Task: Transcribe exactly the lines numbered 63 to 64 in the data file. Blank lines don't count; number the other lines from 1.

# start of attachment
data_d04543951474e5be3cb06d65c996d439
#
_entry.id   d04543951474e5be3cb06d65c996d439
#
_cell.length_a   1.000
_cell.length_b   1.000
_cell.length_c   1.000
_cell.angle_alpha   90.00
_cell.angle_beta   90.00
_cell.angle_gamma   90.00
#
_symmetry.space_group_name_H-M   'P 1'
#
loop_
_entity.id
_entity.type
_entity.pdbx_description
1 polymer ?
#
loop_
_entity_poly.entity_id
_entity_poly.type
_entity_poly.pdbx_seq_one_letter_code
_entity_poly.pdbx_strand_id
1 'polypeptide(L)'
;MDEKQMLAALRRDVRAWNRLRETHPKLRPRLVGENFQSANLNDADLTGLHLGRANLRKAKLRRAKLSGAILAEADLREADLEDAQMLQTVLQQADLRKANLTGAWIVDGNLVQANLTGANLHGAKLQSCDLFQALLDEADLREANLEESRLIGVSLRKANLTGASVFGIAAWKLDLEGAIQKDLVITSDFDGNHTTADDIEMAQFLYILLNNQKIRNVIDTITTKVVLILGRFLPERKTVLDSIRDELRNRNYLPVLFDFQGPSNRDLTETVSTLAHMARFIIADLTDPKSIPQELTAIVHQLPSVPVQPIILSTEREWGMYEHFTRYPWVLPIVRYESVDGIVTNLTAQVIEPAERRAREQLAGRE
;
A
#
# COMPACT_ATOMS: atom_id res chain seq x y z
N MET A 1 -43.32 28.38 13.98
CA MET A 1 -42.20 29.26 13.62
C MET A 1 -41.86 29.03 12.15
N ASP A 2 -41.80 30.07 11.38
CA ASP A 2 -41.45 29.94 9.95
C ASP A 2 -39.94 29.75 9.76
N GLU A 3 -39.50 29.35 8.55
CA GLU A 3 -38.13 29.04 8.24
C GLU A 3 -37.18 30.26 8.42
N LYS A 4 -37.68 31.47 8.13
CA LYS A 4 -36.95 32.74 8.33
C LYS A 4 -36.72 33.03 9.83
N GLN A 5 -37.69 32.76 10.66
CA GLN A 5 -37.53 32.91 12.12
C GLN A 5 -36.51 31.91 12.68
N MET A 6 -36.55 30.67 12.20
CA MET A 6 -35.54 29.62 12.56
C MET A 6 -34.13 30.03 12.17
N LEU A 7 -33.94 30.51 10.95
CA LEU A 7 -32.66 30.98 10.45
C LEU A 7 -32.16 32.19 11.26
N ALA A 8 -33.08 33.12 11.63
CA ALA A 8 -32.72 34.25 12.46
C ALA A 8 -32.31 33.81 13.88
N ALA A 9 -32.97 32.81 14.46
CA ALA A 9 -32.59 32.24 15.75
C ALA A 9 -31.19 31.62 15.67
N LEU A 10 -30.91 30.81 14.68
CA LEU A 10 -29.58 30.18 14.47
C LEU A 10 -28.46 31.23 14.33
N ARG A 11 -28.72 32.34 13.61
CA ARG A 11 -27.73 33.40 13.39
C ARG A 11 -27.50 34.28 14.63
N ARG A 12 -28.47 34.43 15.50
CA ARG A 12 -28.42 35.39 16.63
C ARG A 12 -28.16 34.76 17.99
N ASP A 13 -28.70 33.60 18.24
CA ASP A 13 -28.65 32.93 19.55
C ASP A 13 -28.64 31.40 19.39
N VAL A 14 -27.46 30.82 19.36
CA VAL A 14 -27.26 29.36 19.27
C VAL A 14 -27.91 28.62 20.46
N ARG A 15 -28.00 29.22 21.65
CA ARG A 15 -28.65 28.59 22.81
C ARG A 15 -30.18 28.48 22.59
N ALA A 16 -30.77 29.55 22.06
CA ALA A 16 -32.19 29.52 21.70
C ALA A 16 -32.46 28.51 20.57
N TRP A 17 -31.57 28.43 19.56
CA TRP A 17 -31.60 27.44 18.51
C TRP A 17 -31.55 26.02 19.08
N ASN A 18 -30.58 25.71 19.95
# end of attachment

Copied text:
C ARG A 11 -27.50 34.28 14.63
N ARG A 12 -28.47 34.43 15.50